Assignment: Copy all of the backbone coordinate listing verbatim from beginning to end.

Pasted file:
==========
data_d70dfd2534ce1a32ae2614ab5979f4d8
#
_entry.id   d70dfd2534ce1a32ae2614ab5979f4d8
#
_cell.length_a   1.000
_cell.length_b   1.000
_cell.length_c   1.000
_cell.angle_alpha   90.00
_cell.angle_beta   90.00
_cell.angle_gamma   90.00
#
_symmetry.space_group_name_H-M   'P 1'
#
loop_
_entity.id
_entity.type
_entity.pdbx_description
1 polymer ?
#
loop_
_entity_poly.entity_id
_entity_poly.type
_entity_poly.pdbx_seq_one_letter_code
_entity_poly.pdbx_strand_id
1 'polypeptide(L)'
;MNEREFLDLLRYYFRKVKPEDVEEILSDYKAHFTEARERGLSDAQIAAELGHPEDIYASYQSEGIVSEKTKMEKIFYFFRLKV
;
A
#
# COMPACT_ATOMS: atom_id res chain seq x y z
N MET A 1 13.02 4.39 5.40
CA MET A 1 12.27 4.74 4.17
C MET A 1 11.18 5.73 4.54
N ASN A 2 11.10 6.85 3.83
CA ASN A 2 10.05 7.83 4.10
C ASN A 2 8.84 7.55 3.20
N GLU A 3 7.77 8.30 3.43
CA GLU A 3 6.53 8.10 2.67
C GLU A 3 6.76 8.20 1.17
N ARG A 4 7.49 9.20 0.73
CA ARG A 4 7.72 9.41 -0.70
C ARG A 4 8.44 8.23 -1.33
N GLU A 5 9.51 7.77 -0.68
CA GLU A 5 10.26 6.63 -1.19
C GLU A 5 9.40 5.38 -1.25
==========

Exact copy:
data_d70dfd2534ce1a32ae2614ab5979f4d8
#
_entry.id   d70dfd2534ce1a32ae2614ab5979f4d8
#
_cell.length_a   1.000
_cell.length_b   1.000
_cell.length_c   1.000
_cell.angle_alpha   90.00
_cell.angle_beta   90.00
_cell.angle_gamma   90.00
#
_symmetry.space_group_name_H-M   'P 1'
#
loop_
_entity.id
_entity.type
_entity.pdbx_description
1 polymer ?
#
loop_
_entity_poly.entity_id
_entity_poly.type
_entity_poly.pdbx_seq_one_letter_code
_entity_poly.pdbx_strand_id
1 'polypeptide(L)'
;MNEREFLDLLRYYFRKVKPEDVEEILSDYKAHFTEARERGLSDAQIAAELGHPEDIYASYQSEGIVSEKTKMEKIFYFFRLKV
;
A
#
# COMPACT_ATOMS: atom_id res chain seq x y z
N MET A 1 13.02 4.39 5.40
CA MET A 1 12.27 4.74 4.17
C MET A 1 11.18 5.73 4.54
N ASN A 2 11.10 6.85 3.83
CA ASN A 2 10.05 7.83 4.10
C ASN A 2 8.84 7.55 3.20
N GLU A 3 7.77 8.30 3.43
CA GLU A 3 6.53 8.10 2.67
C GLU A 3 6.76 8.20 1.17
N ARG A 4 7.49 9.20 0.73
CA ARG A 4 7.72 9.41 -0.70
C ARG A 4 8.44 8.23 -1.33
N GLU A 5 9.51 7.77 -0.68
CA GLU A 5 10.26 6.63 -1.19
C GLU A 5 9.40 5.38 -1.25